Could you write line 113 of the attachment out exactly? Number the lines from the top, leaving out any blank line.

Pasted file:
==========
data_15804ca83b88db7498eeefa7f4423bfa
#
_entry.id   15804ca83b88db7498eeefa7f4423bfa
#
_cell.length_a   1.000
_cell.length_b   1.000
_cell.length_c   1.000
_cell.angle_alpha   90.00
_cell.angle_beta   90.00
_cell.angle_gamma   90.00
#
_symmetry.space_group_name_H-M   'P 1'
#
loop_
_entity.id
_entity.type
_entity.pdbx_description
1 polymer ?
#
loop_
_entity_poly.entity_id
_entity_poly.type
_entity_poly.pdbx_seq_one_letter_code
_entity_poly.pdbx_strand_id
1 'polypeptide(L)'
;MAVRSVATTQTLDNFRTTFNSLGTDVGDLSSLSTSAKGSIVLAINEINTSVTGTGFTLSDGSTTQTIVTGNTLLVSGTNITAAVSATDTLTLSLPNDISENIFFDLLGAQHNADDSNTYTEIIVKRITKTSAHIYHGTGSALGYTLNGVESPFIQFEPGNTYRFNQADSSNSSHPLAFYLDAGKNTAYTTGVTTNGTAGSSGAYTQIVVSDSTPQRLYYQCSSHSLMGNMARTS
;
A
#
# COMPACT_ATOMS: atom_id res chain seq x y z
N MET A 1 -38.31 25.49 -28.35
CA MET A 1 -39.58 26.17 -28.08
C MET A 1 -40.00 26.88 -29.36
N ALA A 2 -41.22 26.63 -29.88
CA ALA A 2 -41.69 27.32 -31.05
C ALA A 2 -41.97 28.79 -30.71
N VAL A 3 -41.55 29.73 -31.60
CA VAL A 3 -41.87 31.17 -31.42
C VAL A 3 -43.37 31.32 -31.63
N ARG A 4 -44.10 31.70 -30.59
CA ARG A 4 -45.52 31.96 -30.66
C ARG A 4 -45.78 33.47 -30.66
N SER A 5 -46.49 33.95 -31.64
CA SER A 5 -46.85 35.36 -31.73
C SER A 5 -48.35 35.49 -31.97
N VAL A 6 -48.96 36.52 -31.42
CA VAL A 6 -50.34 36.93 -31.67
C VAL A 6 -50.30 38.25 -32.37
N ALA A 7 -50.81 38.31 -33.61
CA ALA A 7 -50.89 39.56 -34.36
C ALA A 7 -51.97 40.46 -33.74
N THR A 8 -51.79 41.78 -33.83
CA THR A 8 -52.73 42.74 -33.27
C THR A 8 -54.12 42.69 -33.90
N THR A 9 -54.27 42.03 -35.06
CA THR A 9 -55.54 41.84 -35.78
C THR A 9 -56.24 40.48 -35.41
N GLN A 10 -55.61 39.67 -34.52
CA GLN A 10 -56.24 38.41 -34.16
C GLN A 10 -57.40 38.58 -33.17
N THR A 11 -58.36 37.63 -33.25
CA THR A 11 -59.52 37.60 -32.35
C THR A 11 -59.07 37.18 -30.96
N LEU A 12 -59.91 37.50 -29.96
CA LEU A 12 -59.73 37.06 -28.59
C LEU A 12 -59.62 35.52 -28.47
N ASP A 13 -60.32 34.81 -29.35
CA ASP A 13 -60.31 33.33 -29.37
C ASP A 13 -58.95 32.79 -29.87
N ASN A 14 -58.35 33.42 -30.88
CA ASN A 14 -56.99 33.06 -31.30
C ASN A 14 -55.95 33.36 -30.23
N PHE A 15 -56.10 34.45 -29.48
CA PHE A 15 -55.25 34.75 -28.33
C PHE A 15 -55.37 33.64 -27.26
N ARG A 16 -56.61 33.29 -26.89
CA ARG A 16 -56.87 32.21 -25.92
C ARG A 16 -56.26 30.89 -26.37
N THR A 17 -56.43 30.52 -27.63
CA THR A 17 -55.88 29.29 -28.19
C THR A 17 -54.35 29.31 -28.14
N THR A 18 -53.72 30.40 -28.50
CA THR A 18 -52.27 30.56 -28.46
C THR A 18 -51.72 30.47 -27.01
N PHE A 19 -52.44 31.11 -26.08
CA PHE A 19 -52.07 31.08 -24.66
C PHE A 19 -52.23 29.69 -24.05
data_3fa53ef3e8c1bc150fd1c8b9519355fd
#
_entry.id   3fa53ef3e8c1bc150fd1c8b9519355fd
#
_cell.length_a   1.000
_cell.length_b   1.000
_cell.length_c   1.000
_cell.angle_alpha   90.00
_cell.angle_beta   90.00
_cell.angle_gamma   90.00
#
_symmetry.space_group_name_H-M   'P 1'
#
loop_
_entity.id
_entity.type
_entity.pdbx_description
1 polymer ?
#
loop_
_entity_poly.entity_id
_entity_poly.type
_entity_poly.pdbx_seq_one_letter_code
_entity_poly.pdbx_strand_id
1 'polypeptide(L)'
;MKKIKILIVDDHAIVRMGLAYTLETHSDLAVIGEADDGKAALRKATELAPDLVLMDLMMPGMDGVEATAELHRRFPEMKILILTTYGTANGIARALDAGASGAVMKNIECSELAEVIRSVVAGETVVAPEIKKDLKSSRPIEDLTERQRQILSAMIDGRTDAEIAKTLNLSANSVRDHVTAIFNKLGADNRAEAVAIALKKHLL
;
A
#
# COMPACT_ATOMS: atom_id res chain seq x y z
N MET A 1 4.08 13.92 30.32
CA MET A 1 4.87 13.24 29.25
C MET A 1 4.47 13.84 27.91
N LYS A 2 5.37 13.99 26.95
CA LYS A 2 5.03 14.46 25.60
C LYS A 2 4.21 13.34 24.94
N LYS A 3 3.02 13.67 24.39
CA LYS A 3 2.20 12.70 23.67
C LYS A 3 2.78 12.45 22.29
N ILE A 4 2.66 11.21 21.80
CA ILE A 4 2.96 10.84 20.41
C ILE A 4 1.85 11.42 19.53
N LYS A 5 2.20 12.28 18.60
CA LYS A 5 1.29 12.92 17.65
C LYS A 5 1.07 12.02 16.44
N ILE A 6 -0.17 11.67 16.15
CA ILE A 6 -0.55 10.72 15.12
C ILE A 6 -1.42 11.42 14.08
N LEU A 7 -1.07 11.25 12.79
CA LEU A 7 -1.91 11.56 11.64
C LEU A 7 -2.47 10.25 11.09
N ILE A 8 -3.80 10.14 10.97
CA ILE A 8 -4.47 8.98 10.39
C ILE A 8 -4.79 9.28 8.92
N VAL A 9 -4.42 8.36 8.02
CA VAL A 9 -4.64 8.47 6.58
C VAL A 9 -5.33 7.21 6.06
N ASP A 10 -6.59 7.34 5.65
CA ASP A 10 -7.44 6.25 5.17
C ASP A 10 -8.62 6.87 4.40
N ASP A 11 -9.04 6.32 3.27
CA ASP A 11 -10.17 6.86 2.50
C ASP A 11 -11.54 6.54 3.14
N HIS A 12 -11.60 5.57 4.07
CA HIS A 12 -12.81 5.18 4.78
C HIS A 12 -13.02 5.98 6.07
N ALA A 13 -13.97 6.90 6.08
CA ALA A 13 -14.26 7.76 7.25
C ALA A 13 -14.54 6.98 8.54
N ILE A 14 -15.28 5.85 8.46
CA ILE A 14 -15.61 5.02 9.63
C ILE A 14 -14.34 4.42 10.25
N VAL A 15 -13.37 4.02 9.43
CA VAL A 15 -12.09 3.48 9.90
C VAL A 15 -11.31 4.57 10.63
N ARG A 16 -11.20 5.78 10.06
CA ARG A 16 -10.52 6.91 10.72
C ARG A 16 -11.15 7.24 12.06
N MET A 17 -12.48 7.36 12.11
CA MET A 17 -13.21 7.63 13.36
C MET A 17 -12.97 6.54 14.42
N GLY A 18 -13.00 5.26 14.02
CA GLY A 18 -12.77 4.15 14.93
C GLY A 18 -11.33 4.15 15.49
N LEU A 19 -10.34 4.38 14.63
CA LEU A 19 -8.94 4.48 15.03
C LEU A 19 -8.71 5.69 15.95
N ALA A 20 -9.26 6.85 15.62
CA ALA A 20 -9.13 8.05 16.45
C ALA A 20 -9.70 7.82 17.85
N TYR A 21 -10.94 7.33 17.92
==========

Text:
;MKKIKILIVDDHAIVRMGLAYTLETHSDLAVIGEADDGKAALRKATELAPDLVLMDLMMPGMDGVEATAELHRRFPEMKILILTTYGTANGIARALDAGASGAVMKNIECSELAEVIRSVVAGETVVAPEIKKDLKSSRPIEDLTERQRQILSAMIDGRTDAEIAKTLNLSANSVRDHVTAIFNKLGADNRAEAVAIALKKHLL